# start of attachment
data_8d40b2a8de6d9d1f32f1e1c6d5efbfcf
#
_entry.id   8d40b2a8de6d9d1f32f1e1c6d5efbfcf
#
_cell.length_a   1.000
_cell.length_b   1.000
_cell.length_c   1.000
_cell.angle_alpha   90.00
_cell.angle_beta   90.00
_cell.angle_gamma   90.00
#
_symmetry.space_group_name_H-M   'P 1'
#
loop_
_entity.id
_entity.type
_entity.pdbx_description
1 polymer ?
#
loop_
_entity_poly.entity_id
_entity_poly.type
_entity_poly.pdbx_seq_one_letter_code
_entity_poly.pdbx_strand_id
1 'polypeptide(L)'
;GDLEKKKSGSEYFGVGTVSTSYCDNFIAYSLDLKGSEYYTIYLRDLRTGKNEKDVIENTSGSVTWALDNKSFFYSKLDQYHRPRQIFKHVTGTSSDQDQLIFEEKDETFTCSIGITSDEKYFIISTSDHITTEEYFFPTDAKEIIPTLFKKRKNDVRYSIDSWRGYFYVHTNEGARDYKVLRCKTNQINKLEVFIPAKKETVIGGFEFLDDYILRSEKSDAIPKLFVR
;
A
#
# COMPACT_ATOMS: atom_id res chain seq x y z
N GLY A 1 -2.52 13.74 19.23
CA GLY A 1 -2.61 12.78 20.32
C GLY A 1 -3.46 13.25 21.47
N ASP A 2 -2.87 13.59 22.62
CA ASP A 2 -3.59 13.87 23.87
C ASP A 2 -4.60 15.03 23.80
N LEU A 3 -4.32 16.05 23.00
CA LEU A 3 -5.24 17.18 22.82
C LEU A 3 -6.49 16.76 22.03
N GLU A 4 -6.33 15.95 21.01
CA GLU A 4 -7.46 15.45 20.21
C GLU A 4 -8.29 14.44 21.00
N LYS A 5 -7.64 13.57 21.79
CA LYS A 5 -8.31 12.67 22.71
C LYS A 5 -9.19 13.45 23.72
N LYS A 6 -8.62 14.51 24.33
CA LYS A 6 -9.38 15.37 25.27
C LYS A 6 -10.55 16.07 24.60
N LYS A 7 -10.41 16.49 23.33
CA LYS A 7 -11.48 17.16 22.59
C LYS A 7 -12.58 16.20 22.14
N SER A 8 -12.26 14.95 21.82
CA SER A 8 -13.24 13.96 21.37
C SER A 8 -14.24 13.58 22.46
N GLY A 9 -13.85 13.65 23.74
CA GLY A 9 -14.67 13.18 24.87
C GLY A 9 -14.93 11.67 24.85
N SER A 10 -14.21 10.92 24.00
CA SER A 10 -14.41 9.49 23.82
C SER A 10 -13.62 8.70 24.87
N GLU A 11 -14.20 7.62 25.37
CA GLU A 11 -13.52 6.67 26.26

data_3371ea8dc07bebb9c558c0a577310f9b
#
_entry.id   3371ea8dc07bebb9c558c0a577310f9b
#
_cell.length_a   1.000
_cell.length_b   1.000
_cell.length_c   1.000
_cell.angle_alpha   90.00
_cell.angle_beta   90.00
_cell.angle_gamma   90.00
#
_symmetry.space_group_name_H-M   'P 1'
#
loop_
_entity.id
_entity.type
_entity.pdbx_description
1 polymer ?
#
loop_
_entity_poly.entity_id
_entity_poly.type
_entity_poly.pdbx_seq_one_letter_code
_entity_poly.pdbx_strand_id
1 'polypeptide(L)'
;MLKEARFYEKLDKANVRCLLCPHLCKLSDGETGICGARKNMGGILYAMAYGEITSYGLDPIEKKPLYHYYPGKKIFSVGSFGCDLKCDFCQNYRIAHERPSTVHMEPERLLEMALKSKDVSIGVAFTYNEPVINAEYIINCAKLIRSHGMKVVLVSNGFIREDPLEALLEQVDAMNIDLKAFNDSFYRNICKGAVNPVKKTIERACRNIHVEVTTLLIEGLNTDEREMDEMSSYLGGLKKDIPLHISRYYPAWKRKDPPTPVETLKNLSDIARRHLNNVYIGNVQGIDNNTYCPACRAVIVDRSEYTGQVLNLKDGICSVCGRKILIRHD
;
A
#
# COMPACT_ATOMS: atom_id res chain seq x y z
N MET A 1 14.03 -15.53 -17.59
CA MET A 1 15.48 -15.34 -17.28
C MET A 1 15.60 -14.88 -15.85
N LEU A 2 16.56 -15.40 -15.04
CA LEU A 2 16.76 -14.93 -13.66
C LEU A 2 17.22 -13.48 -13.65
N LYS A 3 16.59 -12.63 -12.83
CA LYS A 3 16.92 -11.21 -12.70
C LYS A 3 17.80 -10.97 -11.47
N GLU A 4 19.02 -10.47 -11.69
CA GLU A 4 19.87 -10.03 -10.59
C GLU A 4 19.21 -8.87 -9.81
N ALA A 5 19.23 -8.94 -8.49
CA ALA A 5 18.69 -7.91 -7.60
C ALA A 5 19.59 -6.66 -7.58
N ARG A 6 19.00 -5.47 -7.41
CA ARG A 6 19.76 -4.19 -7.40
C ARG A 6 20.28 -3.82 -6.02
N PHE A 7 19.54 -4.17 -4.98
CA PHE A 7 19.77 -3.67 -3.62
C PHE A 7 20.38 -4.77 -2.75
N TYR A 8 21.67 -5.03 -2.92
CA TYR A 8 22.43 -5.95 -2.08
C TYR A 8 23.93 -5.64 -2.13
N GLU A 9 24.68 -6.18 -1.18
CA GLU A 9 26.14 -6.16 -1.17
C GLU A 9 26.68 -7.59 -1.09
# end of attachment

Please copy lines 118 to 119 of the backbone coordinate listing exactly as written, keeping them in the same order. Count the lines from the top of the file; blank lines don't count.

CA GLU A 9 26.14 -6.16 -1.17
C GLU A 9 26.68 -7.59 -1.09